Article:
In this article we will deepen into the part that is considered by many to be the most delicate in the processes of mushroom cultivation. Any lack of attention during this steps can lead to contamination, making all our efforts in vain.
The first step in mushroom cultivation, taking into account that you want to go through all stages of their production, is to learn how to work with the culture medium, with sterilization methods and good laboratory practices so that there won’t be contamination in any stage of the process.
The culture medium is a kind of jelly containing nutrients and other substances in its formula that provide the necessary conditions for the growth of the mycelium. This gelatin is composed of nutrients, necessary for the growth of numerous microorganisms, and agar, which is the powder extracted from algae responsible for the gelatinous consistency of the culture medium.
Different microorganisms have different nutritional needs, so the culture medium is created according to the needs of the specific microorganism to be grown.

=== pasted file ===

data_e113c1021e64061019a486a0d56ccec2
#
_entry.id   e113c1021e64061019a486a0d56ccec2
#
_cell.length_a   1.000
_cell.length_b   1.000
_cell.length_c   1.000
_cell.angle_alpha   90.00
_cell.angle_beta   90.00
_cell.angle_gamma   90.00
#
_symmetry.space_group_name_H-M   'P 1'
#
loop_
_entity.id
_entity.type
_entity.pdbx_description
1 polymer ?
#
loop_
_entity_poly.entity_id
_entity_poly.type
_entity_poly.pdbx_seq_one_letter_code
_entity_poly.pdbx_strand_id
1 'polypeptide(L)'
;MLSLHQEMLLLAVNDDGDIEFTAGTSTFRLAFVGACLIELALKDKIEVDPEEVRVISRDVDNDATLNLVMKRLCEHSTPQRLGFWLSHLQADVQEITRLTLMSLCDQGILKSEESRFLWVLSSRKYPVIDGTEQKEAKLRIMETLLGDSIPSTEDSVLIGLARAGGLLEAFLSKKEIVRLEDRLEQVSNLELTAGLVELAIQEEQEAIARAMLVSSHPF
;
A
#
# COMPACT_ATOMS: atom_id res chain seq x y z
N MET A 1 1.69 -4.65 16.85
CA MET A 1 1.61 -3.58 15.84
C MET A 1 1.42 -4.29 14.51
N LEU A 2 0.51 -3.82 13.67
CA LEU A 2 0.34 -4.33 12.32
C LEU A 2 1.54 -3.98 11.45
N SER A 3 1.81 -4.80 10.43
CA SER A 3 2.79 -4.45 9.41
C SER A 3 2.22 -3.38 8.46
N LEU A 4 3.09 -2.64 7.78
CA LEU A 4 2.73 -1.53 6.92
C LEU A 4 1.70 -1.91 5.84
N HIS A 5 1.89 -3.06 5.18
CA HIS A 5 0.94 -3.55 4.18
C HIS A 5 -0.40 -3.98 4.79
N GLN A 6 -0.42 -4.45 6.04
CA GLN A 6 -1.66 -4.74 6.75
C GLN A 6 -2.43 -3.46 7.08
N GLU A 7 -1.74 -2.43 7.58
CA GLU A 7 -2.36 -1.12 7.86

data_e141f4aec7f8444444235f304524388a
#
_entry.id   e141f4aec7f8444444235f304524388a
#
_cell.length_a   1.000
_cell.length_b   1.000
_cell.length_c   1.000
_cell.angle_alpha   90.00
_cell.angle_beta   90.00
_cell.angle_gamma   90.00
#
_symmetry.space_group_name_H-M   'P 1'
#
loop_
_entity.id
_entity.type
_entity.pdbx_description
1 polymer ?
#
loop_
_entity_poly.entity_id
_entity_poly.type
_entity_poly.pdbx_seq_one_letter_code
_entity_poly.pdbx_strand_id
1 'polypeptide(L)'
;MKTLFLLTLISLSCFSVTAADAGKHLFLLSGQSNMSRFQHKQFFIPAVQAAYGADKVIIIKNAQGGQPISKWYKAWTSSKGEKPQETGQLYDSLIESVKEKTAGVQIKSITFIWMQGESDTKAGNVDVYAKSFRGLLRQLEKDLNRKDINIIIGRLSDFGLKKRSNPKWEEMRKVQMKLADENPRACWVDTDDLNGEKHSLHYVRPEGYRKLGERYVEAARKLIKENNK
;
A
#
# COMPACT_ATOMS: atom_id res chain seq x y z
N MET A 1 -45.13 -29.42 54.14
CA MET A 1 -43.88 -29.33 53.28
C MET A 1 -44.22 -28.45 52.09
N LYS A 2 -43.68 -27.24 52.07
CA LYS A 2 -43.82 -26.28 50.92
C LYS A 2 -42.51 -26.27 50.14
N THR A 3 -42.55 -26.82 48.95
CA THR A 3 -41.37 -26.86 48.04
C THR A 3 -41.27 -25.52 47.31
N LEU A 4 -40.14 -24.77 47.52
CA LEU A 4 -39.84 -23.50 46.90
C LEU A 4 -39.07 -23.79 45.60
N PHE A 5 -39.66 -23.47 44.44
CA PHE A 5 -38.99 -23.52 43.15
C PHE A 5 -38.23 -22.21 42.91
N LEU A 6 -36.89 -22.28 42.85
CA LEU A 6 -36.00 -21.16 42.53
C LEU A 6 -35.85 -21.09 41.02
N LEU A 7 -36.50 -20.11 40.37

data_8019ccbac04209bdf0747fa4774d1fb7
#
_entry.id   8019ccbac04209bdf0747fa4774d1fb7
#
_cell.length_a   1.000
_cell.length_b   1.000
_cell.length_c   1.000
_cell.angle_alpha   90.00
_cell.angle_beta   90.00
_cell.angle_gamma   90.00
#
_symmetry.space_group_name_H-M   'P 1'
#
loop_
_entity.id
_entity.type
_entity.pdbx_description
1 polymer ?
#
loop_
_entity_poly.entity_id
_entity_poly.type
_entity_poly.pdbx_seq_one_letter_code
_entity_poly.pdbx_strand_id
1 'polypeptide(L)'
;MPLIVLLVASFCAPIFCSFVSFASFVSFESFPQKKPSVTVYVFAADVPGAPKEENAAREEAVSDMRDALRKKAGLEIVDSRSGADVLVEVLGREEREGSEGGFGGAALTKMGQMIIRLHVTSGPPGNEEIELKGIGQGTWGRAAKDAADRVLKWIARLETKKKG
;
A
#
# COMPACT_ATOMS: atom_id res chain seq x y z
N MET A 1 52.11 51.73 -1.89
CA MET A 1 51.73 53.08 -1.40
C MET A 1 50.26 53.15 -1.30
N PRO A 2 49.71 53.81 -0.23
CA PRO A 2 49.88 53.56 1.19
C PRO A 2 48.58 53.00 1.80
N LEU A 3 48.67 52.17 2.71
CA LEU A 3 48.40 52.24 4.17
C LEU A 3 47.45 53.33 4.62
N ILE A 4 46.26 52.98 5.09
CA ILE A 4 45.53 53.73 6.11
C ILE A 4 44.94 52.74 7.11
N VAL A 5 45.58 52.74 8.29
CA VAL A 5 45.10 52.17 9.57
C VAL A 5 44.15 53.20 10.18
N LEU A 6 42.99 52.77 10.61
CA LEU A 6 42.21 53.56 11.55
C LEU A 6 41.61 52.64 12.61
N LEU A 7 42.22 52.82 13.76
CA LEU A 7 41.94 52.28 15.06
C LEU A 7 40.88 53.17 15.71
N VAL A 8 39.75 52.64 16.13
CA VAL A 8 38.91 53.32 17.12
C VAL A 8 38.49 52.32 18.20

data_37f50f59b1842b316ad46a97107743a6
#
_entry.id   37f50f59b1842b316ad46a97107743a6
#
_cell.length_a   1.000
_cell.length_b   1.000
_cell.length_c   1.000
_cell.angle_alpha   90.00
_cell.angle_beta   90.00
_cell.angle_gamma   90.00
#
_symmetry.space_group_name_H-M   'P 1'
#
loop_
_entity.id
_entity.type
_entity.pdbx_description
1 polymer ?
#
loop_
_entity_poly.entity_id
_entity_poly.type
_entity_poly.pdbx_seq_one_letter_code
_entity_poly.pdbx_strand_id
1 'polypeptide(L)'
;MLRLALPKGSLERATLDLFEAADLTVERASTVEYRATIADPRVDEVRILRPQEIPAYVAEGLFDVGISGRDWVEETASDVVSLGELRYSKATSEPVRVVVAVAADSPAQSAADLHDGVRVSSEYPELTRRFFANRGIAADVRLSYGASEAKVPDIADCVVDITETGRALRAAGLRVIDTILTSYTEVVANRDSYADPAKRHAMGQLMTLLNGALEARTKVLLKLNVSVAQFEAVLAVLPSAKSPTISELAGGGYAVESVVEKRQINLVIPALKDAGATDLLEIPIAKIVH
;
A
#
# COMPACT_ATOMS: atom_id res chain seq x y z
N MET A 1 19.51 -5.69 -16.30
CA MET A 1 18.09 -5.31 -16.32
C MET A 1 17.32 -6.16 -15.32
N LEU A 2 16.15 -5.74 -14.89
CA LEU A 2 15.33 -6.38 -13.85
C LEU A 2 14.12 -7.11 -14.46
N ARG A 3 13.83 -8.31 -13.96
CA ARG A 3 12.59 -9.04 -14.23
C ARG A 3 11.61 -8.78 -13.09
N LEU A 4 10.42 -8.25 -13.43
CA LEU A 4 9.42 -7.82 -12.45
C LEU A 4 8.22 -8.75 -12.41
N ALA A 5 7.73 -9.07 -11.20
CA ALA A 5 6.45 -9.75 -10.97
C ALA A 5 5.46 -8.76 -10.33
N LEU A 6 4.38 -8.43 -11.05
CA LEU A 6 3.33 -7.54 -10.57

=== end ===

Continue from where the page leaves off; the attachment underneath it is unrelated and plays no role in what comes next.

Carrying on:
There are different types and applications of culture media in microbiology, but in mushroom cultivation we are only interested in those formulated to optimize mycelium growth of fungi that produce mushrooms.
The culture medium suitable for the growth of the mycelium of the fungus you are growing also allows the growth of other microorganisms, such as bacteria, molds and yeasts.
A STERILE ENVIRONMENT CAN PREVENT CONTAMINATION
We can say with certainty that we live surrounded by microorganisms. Air itself carry a multitude of spores, bacteria and organisms invisible to the naked eye. Every part of our body is inhabited by an infinite number of microorganisms of all kinds. Our homes, every object, our clothes, practically everything around us is full of fungi, bacteria and spores.
This makes creating a sterile work environment no easy task. Therefore, in order to work with the culture medium and during all the processes involved in the cultivation of mushrooms, it’s necessary to have some knowledge about sterilization techniques and laboratory work.